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October 22, 2013

Startup Aims to Make Integration a ‘Snap’

Alex Woodie

Ever since there were two kinds of computers in this world, there has been a need for integration. And while it may be one the most long-lived elements of IT, enterprise integration is far from being a safe place, especially with startups like SnapLogic trying to out-innovate established integration firms like TIBCO and Informatica.

SnapLogic is trying to upset the status quo when it comes to integration. The company is working to create a next-generation, cloud-based integration platform that can not only address both data and application integration challenges, but gives customers the capability to orchestrate data, applications, and process flows involving multiple cloud and on-premise systems.

The company’s SnapLogic Integration Cloud consists of several elements, including Web-based design, management, and monitoring tools, a library of 160-plus connectors for major applications and databases, and the server-based integration SnapPlex engine, which until today lived strictly on Amazon Web Services. It also offers a SDK that allows anybody to build their own connectors, and provides a REST-based API for application connections.

With today’s unveiling of the Winter 2014 release, the company is giving customers the option to deploy SnapPlex on-premise, which is important for corporations that keep their crown jewels safe behind the firewall. SnapLogic also added multi-point workflow capabilities, new DR options, and new or improved Snap connectors for Amazon Redshift, MongoDB, NetSuite, Qualys, ServiceNow, Tableau, Workday, and Zuora. As you can tell from the connector list, the company tackles not only production ERP, HR, and CRM systems, but big data analytical systems, too.

The San Mateo, California company has its work cut out for it as it goes up against established vendors in the multi-billion-dollar integration space. Not only is it facing down the TIBCOs and Informaticas of the world, but other firms like Software AG, SAP, Oracle, and IBM, which have big integration toolsheds and armies of professional services personnel–not to mention a raft of other integration as a service providers coming out of the cloud.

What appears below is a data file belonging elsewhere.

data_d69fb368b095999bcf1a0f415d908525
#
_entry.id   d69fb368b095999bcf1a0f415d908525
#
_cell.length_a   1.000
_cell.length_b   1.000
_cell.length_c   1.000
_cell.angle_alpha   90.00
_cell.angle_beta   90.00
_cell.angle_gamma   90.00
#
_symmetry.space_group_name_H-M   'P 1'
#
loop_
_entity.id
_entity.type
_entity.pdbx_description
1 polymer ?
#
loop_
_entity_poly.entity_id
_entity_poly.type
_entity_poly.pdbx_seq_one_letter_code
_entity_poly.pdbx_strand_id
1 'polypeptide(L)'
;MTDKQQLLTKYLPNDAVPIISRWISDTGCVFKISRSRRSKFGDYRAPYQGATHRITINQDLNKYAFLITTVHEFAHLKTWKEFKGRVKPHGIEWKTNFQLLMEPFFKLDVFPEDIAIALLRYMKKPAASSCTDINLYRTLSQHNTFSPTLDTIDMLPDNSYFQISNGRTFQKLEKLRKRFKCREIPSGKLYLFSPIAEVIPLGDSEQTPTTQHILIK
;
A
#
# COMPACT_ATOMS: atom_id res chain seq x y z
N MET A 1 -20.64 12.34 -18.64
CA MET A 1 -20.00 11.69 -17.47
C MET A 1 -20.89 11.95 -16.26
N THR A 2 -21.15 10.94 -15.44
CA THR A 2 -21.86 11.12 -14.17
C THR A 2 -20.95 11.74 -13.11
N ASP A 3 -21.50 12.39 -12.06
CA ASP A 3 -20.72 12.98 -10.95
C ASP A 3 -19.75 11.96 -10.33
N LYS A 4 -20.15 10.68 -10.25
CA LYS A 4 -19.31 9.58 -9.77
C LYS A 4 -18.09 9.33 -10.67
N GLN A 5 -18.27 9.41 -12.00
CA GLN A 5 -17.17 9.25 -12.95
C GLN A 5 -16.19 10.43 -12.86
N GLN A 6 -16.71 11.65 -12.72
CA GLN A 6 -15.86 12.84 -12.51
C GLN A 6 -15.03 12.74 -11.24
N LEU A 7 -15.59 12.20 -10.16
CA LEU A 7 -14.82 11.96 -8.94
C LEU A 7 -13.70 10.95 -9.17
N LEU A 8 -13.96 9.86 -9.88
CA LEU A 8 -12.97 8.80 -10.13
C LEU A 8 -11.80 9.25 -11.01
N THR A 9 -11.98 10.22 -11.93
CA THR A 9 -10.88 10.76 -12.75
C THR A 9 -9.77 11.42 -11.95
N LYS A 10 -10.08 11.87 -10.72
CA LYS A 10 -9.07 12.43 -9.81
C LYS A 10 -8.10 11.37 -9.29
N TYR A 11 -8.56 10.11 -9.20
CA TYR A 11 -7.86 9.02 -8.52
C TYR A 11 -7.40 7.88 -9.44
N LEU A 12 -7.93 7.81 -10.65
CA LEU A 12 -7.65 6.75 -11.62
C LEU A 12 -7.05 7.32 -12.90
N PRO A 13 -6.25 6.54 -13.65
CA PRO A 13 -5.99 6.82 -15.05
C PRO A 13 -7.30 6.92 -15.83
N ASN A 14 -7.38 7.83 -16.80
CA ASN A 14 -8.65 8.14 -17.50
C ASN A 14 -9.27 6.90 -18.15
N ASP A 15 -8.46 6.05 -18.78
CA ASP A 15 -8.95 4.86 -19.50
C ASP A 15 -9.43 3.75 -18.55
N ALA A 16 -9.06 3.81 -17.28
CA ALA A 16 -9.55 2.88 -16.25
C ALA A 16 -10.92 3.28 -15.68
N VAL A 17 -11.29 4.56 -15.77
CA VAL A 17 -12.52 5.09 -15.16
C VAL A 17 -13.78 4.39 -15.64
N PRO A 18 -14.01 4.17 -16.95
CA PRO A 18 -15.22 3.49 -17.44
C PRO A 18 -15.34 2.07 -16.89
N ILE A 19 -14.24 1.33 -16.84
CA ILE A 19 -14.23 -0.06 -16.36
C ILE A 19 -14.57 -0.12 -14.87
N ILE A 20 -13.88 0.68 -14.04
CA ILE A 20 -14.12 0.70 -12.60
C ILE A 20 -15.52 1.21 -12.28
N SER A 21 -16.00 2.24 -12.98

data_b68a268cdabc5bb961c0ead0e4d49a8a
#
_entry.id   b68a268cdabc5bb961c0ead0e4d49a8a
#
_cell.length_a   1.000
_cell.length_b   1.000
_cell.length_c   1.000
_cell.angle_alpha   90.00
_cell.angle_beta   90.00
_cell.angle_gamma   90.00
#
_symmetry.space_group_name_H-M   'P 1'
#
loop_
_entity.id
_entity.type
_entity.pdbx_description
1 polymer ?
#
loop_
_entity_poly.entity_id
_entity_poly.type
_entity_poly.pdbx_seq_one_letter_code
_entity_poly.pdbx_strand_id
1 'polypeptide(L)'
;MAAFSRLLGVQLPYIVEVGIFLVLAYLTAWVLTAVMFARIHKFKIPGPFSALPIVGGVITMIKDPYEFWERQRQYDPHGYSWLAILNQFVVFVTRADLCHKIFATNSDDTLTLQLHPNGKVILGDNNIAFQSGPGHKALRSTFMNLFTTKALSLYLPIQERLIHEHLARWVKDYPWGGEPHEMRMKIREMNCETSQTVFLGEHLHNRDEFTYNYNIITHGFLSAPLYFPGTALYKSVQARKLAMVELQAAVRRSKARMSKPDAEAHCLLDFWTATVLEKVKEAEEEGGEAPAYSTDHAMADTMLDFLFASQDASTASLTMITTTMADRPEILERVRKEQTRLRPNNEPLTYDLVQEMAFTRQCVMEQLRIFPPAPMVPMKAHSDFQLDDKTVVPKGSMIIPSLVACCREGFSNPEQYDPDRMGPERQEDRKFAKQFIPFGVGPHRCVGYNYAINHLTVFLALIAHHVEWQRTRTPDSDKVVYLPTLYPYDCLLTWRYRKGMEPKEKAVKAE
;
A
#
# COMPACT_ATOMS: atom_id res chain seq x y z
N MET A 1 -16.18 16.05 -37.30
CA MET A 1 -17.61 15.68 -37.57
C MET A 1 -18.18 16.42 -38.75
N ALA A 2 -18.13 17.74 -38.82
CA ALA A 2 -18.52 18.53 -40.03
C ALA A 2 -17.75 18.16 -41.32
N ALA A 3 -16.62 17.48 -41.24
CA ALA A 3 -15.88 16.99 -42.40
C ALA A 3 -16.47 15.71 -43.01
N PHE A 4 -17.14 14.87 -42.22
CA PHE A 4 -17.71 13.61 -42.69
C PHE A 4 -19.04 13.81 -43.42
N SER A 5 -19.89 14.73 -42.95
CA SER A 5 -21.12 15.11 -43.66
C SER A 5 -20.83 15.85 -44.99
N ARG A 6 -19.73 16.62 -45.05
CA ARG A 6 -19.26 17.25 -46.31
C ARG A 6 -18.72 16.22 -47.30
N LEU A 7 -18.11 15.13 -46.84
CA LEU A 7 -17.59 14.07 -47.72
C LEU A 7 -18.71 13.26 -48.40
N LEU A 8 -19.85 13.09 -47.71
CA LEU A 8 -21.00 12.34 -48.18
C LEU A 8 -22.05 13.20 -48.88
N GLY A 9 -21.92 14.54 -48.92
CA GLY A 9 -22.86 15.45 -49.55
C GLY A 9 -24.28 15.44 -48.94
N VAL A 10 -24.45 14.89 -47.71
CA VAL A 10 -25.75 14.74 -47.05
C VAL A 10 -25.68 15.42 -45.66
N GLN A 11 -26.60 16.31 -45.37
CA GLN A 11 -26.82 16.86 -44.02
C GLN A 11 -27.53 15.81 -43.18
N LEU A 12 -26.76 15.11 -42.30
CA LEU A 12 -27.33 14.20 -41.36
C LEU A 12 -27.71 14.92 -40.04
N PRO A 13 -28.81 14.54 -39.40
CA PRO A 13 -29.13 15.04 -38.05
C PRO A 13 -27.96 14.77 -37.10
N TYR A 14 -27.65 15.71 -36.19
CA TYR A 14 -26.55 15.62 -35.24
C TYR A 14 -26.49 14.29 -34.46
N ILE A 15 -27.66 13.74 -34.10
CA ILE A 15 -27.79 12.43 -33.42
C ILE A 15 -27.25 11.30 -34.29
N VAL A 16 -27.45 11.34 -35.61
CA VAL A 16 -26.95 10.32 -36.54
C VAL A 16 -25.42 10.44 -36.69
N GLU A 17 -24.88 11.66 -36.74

Keeping the software simple and easy to use will be the key to SnapLogic’s success. Darren Cunningham, the company’s vice president of marketing, says it’s working to enable “citizen developers” to build connections and workflows between applications and data sources.

“One customer said it takes longer to write an email to the TIBCO developer than it would be to accomplish an integration task in SnapLogic,” he says. “We’re not saying you should rip and replace [TIBCO] for all use cases. There’s going to be a need for some of that big iron in the enterprise. But for lighter, faster requirements, the agility that the SaaS application buyers expect, those technologies are simply not going to be able to keep up with the pace of demand from the business.”

The need for easy-to-use integration tools will increase as organizations mix on-premise and cloud-based applications, both for production and analytical systems, he says. “If you look at how organizations historically solved data and application integration requirement, they separated them,” Cunningham says. “They created one team for application integration, and used TIBCO for message-oriented strategy or a service bus, and on the other side of the equation was the ETL or data warehousing team–an Informatica group.

“What we’re seeing in the cloud,” he continues, “is that that way of thinking about it is no longer really relevant. That playbook of having two teams, two technologies–we call that the integrator’s dilemma. Really, what you need is one platform that can address both styles or any styles of integration, whether they’re event-based, real time, or batch-oriented ETL. That’s what we’re set up to do.”

The company has an ace up its sleeve in the form of Gaurav Dhillon, who co-founded data integration and ETL giant Informatica in 1992. The fact that Dhillon is now competing directly against the company he founded should give you an idea of the challenges that are evident in the integration space, and the potential for improving upon the status quo.

Dhillon was an early investor in SnapLogic, and today the company has received funding from a range of firms, including Andreessen Horowitz and Ignition Partners. The company is in its early stages still, and has slightly more than 100 customers, including Bloomin’ Brands, Dannon, Toms Shoes, Pandora, Netflix, and One Kings Lane.

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